Late yesterday, when of course almost nobody was paying any attention, our pals at Dominion "Global Warming Starts Here!" Power issued the following statement, "accepting responsibility" for their oil spill into the Potomac River (which, so far, has killed 21 birds and injured many more).
Dominion has reviewed the oil testing data conducted by the U.S. Coast Guard. We concur with their findings that the substance was transformer mineral oil and we accept responsibility. As we have stated from the very beginning when we were made aware of the oil sheen, we would have no hesitancy in accepting responsibility should testing link our January 24 transformer spill to the sheen. We will move with all due haste to work with the agencies to ensure the remaining cleanup work is done.So...great that Dominion is "accepting responsibility" for its oil spill into the Potomac River, right? Well sure, except for several problems.
- Let's see if Dominion pays up for the damage it caused, including for "the cost of the response and cleanup" and "the rescue and rehabilitation of impacted birds." I mean, this is a company which has spent nearly $14 million over the years buying up the Virginia political system, so they clearly have the money to burn. Of course, having bought the Virginia political system, will there be any pressure on them?
- Continuing with that last thought, note that since this story broke on February 4 (actually on Feb. 3 in Red Brick Town) - nearly two whole WEEKS after Dominion's "13,000-gallon spill at its Crystal City substation Jan. 24" - I've heard VERY little comment from either Dominion Power or relevant elected officials, whether in Arlington County (where the spill originated nearly three weeks ago, yet I see absolutely NOTHING about this on the Arlington County website!) or in the Virginia General Assembly, with the exceptions of Del. Mark Levine (who looked into this situation and pointed his finger at Dominion on February 6) Sen. Scott Surovell (who has been on top of Dominion's coal ash pollution, as well as this situation, writing earlier today that this "incident raises questions about community notification") and Sen. Adam Ebbin (who has posted on Facebook and tweeted multiple times about this situation). As the Potomac Conservancy wrote on Tuesday:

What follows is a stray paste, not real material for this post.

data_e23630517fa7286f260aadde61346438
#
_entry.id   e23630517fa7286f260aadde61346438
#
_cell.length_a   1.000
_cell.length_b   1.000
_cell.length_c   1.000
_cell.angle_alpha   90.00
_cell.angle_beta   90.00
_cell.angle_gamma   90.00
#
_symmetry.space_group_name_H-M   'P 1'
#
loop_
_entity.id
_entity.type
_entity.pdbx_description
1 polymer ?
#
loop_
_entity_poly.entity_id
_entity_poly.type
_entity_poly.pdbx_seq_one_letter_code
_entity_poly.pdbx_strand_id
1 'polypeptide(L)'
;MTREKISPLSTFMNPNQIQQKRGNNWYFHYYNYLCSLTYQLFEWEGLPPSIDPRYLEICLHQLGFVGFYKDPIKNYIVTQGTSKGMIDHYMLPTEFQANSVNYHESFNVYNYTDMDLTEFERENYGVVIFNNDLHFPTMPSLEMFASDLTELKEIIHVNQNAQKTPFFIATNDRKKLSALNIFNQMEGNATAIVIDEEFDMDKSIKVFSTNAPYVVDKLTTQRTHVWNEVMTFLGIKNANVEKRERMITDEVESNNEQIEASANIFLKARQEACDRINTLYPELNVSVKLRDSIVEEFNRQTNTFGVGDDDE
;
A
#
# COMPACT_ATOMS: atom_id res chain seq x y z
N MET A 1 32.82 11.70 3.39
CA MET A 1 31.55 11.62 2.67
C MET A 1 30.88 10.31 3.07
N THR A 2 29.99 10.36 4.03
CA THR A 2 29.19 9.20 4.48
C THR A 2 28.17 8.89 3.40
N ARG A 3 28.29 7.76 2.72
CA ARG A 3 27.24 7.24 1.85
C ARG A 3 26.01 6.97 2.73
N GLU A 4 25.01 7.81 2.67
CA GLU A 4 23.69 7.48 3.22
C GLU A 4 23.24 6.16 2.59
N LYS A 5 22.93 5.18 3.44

- As far as Dominion is concerned, their initial reaction was FAR from accepting responsibility. To the contrary, they denied it, with a spokeperson claiming that "there is no evidence that the oil in the river involved the utility." Except that there was TONS of evidence when the spokesman made that fallacious statement, including the fact that Dominion had known since January 24 that it had experienced a 13,000-gallon oil spill at its substation located just a few blocks from Roaches Run, where the oil was eventually discovered.
The lack of communication and tepid response from government agencies so far is frustrating...Pollution is alarming in and of itself and the impact on wildlife is devastating. But the lack of accountability and almost nonexistent response to this spill is most disturbing....Why has the public been kept in the dark? Why have so many critical details about this spill remained unanswered for nearly a week? Why is no one being held accountable for polluting the Potomac River?
The bottom line is that Dominion Power, as is almost always the case when it comes to just about anything other than keeping the power on, is highly evasive and certainly not to be trusted. When it comes to environmental protection, they're way beyond evasive and untrustworthy. As the Chesapeake Climate Action Network put it yesterday afternoon:
Earlier this week, we learned Dominion illegally dumped 33.7 million gallons of coal ash into Quantico Creek in May, and today we learned they caused the oil spill that has killed dozens of waterfowl in a wildlife sanctuary on the Potomac. It's clear Dominion has a deep disregard for the rivers and land in our region, this leak is just another example of why we need to #DumpDominion."Deep disregard for the rivers and land in our region" pretty much sums it up, except that I'd add the words "air quality," "climate" and "planet" to that list. Just a horrible, horrible company all around.